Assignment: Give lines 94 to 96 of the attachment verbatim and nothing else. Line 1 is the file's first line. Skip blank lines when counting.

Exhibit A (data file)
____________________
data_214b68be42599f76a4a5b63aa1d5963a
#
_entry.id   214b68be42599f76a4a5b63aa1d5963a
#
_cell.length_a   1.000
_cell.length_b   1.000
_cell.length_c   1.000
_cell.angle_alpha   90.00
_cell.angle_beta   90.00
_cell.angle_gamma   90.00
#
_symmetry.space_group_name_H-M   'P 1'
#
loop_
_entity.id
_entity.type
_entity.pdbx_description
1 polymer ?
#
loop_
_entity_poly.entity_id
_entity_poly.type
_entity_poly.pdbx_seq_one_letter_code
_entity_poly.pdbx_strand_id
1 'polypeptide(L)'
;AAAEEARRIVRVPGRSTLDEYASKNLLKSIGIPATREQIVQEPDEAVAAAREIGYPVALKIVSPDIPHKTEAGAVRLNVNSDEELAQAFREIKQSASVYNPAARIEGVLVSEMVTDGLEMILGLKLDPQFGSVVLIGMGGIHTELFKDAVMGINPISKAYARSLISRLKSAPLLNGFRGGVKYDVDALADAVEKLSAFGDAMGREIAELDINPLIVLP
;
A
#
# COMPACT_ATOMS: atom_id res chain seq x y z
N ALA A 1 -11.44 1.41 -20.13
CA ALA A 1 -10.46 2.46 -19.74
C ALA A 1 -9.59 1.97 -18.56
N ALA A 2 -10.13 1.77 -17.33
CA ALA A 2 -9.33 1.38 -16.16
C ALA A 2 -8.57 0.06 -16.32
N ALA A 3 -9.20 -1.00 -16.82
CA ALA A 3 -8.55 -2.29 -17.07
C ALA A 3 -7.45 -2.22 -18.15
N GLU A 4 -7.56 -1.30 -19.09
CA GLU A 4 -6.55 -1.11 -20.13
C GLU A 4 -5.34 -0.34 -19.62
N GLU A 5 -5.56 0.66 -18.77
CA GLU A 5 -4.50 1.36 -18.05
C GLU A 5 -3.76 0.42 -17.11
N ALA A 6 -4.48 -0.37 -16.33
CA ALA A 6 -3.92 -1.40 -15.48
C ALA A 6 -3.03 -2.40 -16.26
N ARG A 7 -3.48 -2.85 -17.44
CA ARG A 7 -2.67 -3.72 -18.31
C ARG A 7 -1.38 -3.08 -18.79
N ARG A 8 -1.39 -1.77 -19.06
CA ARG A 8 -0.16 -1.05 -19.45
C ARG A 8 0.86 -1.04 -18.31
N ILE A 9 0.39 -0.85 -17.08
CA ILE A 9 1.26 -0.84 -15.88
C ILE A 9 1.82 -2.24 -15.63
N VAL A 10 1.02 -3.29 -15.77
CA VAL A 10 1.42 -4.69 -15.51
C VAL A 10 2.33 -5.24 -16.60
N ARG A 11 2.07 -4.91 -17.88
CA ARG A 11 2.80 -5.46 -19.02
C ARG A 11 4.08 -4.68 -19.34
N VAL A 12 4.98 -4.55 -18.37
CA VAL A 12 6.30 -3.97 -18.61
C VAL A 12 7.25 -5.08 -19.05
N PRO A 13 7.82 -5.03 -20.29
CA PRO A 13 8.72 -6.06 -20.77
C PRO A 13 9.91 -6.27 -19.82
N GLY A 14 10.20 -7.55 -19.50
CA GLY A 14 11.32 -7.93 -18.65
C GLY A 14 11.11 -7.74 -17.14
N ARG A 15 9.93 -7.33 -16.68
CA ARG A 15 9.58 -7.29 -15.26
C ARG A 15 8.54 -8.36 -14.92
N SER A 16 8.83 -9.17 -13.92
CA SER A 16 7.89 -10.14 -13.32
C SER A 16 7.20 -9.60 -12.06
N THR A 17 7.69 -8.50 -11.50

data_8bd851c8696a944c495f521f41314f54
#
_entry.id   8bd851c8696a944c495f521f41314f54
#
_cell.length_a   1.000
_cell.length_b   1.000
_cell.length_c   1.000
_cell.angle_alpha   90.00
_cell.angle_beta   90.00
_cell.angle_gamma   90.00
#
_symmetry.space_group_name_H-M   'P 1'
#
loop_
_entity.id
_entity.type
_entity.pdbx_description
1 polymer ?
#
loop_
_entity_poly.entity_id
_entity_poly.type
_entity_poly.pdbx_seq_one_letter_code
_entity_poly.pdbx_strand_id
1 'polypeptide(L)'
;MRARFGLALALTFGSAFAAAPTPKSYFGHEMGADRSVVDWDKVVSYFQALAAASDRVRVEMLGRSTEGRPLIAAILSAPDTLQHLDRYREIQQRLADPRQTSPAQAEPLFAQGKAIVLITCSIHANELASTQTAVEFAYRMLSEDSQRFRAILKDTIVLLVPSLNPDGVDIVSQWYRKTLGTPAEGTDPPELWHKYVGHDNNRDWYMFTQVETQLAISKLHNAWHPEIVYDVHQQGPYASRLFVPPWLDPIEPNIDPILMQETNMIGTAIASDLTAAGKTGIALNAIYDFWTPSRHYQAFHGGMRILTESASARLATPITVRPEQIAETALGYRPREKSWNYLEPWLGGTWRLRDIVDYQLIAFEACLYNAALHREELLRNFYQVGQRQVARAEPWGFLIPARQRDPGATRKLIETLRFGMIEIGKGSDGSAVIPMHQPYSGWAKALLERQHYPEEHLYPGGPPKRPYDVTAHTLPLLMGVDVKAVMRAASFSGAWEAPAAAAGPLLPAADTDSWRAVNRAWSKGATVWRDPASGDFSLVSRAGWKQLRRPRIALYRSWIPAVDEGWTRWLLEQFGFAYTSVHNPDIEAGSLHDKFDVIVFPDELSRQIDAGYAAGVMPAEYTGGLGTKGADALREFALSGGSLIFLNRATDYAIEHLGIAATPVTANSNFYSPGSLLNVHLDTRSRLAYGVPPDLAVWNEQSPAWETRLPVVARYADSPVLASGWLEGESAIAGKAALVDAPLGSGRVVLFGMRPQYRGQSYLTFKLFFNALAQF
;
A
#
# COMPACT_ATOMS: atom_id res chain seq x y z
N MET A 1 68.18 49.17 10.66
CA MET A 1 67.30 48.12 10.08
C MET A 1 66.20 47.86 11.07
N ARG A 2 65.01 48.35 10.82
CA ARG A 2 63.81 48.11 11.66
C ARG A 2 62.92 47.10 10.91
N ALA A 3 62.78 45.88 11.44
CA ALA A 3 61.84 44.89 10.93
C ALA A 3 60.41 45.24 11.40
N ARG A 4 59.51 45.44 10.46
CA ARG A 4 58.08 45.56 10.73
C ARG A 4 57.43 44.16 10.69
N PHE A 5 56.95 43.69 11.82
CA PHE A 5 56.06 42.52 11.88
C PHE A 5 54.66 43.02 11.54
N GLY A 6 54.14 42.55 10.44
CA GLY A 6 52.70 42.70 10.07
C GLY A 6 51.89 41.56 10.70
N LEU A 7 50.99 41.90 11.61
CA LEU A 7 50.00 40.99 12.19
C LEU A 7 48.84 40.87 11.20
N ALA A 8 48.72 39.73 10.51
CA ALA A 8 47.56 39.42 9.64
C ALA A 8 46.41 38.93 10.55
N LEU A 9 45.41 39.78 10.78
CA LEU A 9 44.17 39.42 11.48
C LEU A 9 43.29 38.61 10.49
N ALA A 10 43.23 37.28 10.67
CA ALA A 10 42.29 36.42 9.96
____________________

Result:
_entity.id
_entity.type
_entity.pdbx_description